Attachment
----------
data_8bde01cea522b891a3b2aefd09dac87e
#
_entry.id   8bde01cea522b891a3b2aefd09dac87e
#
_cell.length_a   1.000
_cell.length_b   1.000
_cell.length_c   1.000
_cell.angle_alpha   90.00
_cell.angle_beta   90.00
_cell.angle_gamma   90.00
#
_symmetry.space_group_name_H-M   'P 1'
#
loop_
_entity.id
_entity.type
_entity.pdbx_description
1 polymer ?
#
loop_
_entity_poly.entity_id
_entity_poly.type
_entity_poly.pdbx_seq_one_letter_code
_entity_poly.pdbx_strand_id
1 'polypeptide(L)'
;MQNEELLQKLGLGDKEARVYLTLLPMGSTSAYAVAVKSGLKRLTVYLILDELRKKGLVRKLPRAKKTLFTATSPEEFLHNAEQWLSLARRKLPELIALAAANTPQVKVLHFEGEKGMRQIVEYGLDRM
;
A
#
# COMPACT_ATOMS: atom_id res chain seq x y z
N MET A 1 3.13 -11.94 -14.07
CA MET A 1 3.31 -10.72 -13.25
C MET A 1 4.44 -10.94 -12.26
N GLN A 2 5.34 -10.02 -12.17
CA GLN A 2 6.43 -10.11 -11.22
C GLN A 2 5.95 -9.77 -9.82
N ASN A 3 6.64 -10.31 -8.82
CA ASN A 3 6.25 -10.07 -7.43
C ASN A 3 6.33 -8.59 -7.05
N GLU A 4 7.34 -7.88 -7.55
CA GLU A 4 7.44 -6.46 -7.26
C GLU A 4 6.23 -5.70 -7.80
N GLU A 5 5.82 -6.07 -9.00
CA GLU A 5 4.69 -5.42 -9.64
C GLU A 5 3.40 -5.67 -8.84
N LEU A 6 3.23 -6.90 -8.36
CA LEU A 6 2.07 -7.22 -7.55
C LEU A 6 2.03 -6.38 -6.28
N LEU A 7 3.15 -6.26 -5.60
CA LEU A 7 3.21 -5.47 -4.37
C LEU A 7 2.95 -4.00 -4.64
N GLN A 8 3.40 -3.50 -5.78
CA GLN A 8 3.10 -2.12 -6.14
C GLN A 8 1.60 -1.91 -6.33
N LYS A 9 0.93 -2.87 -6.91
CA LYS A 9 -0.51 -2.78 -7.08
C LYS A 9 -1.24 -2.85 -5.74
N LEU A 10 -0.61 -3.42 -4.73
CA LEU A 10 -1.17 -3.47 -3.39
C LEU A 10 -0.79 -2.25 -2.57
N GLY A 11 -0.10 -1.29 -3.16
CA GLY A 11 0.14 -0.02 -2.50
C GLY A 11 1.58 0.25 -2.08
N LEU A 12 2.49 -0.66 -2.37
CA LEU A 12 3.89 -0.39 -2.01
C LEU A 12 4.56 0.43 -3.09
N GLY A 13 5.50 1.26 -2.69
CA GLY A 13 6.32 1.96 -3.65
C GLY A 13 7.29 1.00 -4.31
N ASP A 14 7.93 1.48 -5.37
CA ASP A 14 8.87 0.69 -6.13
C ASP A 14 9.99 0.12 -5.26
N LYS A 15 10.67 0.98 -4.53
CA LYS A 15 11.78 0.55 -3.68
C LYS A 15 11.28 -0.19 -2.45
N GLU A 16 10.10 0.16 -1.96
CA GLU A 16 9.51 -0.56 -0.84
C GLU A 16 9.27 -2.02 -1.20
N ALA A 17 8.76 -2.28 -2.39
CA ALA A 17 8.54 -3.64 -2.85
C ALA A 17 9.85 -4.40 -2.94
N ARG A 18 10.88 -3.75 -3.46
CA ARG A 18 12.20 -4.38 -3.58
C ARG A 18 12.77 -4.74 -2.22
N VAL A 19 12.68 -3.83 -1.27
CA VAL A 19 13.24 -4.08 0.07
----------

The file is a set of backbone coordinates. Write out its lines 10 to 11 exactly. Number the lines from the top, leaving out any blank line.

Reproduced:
_cell.angle_gamma   90.00
#